Tuesday, 12 April 2005

Plasticman Actually

Plasticman Actually, originally uploaded by chantelle.

Twenty two year old Chris Reed aka Plasticman hasn't been spending much time at his humble Thornton Heath abode of late. Hell no. Since hooking up with Rephlex Records, taking over Croydon with his dubstep-grime mashup's and producing some breathtaking moments of musical mayhem, it's been one long arse journey around the world... Plasticman breaks it down…

Name: Plasticman

History: Started DJ'ing in 1999, got on a few swag pirates in 2000 by doing a few guest shows. 2001 - started playing darker UKG in a crew called Fearless Crew under another alias, "DJ Darkstar". 2001/2002 - started working in a record distribution company and began writing brief reviews for RWD mag under the Plasticman guise. By 2002 I had left the company and started producing under the Plasticman name to further my DJ career. 2003 I had a few decent releases and people were taking notice. At the end of 2003 I started on Rinse FM. 2004 did the Rephlex deal and began getting more recognition out of the UK. And now, I'm still on Rinse, still making beats and running my label - Terrorhythm Recordings.

Noteable ones - Having two number one tracks on the 1Xtra chart. Playing in Japan, Belgium, France, USA, Austria and Holland at the age of 21. Being the youngest ever tutor at the Red Bull Music Academy in Rome this year. Signing with Rephlex is also probably one of my top achievements.

Just to help people get really into grime - whether it's played with or without vocals. I want to re-create the dancefloor scenes we used to see in Ayia Napa before UKG died. People raving again. It's starting to happen already - I'm not the only person involved in the scene who wants this i'm sure!

What are you working on at moment?
My album which should be getting a Rephlex release later in the year after the summer. I'm currently trying to put together a 4 deck mix CD. It's really complicated though and has been getting the better of me for the last few weeks! I just want to take my DJ'ing career further really - thats the whole reason I started making music. I've also been collaborating with some very big MC's. I can't say much at the moment but just watch this space - you won't be disappointed.

How about your label plans?
I want Terrorhythm to be a label for the whole scene to be proud of. I'm trying to make it look and run as professionally as possible. I've made some basic merchandise available online and the feedback has been great on it. I just want to have a label that people who aren't into grime can access easily - it caters for all tastes in grime music from basic riddims for MC's right up to the kind of twisted bangers you would hear at FWD.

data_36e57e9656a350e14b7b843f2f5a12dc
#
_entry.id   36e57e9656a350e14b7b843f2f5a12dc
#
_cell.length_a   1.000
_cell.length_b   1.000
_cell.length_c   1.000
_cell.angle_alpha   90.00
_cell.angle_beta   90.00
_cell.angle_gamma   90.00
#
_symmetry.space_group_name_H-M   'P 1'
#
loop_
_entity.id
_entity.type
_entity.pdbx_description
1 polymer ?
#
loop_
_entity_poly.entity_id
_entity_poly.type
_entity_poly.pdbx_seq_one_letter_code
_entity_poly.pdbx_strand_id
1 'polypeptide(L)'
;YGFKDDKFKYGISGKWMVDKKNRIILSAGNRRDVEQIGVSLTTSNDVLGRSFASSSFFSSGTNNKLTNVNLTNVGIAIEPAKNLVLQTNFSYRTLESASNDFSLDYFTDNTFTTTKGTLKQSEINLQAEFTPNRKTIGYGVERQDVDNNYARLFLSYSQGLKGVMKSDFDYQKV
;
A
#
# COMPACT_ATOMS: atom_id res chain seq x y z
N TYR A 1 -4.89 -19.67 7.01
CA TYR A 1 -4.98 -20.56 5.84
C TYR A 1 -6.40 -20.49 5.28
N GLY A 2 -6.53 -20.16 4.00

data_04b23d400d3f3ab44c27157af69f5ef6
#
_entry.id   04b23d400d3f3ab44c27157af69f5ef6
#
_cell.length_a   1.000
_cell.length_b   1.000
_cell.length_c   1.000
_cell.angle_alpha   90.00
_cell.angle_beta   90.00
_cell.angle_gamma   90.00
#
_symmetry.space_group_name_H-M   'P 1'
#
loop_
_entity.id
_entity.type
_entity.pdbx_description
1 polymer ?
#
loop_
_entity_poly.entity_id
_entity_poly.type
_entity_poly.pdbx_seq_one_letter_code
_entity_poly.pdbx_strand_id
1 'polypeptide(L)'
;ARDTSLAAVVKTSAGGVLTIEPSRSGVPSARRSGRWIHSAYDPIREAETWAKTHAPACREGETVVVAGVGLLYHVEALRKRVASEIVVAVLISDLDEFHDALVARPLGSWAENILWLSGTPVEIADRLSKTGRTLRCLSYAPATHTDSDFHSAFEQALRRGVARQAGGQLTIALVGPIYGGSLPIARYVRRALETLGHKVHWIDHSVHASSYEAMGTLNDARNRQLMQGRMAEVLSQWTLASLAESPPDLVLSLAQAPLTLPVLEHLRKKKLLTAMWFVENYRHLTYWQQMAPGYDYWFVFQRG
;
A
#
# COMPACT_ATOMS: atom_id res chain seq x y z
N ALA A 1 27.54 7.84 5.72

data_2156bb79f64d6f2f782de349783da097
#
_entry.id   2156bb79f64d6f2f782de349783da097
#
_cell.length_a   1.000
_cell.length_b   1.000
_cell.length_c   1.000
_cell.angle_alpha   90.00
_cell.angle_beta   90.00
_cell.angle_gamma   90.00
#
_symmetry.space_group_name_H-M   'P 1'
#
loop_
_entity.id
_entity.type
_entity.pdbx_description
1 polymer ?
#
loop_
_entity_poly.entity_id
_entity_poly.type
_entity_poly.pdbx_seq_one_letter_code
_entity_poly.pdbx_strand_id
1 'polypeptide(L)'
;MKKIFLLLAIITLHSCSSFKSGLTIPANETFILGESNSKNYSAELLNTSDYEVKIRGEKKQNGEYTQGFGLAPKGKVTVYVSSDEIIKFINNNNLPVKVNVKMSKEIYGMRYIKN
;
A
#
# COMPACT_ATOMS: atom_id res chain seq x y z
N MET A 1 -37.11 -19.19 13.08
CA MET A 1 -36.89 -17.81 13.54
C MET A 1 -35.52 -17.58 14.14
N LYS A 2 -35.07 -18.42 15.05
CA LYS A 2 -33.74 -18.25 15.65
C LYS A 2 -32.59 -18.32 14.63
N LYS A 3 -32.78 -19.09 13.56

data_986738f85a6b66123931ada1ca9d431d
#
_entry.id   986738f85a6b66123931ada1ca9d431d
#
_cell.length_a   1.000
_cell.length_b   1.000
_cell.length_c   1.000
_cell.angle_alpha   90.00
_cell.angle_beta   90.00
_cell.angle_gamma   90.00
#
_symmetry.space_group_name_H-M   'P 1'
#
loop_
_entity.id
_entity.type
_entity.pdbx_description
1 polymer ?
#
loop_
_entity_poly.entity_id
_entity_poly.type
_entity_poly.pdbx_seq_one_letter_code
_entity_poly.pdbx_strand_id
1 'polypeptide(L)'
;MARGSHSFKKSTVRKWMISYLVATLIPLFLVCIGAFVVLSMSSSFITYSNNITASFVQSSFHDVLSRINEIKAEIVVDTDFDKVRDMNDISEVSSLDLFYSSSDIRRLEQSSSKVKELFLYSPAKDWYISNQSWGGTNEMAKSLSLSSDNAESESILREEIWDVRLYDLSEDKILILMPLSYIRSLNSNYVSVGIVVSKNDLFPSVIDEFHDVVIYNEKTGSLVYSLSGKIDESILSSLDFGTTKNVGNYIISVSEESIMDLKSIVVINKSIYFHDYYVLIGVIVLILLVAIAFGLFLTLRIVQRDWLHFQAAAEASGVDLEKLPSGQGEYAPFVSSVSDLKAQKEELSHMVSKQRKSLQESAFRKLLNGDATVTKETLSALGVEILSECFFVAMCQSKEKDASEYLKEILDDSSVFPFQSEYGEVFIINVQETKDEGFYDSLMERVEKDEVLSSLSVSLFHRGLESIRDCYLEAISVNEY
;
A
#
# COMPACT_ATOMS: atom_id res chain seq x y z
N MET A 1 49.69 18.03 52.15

You've been touring world with Rephlex could you tell us more?
Yeh Rephlex took Mark One and I to the USA in March last year. Since the release of the compilation album ('Grime') they've gathered interest for me from promoters around the globe. I went to France to represent Rephlex in November with Luke Vibert, Ed DMX, Bogdan Raczynski and Ceephax. Most of the other bookings have come directly to me though - Brussels was a good one, in a train station which was shut for one night! I went to Japan with Pascal and Hazard from True Playaz - it was really good to share the experience with people like them who are veterans to the whole touring thing!

Let's talk global then. Most people don't even realise the underground UK dance scene is popping abroad, right?
True. Belgium was mad - around 2000 people in a massive train station, the people were really up for it and I took Nika D and JSD out there with me. Japan was absolutely crazy - I really like going to other countries almost like a tourist, and just being surrounded by the culture there was unreal - almost like being on another planet, and the hospitality was first class. Rome was probably the most beautiful city I've seen on my travels - I went into the Colosseum and saw all the old ruins when I wasn't listening to all of the great music at the Red Bull Academy. Amsterdam was.... well, Amsterdam! The party there was really good, DJ Gomes is working extremely hard out there for our scene and he had a really good crowd of educated grime supporters. Austria was a funny one, I got an indirect flight which was delayed and meant I missed the change-over in Germany, which resulted in my bags (and records!) getting left behind as I got on my connecting flight to Austria. My bags arrived just 20 minutes before my set and I got to the club with about 5 mins to spare! France was massive - a huge indoor festival called Nordik Impakt, I was playing in the "chillout" room, but as the night went on it got less chilled out by the minute! At one point in my set Luke Vibert told me I had more people in our room than any other room in the venue, and he could see them all dancing from the VIP lounge which was up on a blacony overlooking the huge hall. There must have been around 6,000 people in the room at that time. Half of which were skankin' to FWD riddim! This trip provided me with one of my funniest experiences - as I was playing my set I noticed a really wasted couple trying to make love to each other at the front of the crowd. All the people around them were too busy raving to Wiley's Ice Cream Man tune to notice, but I didn't miss the opportunity to grab the video camera and record the err... "beautiful" moment they were attempting to share!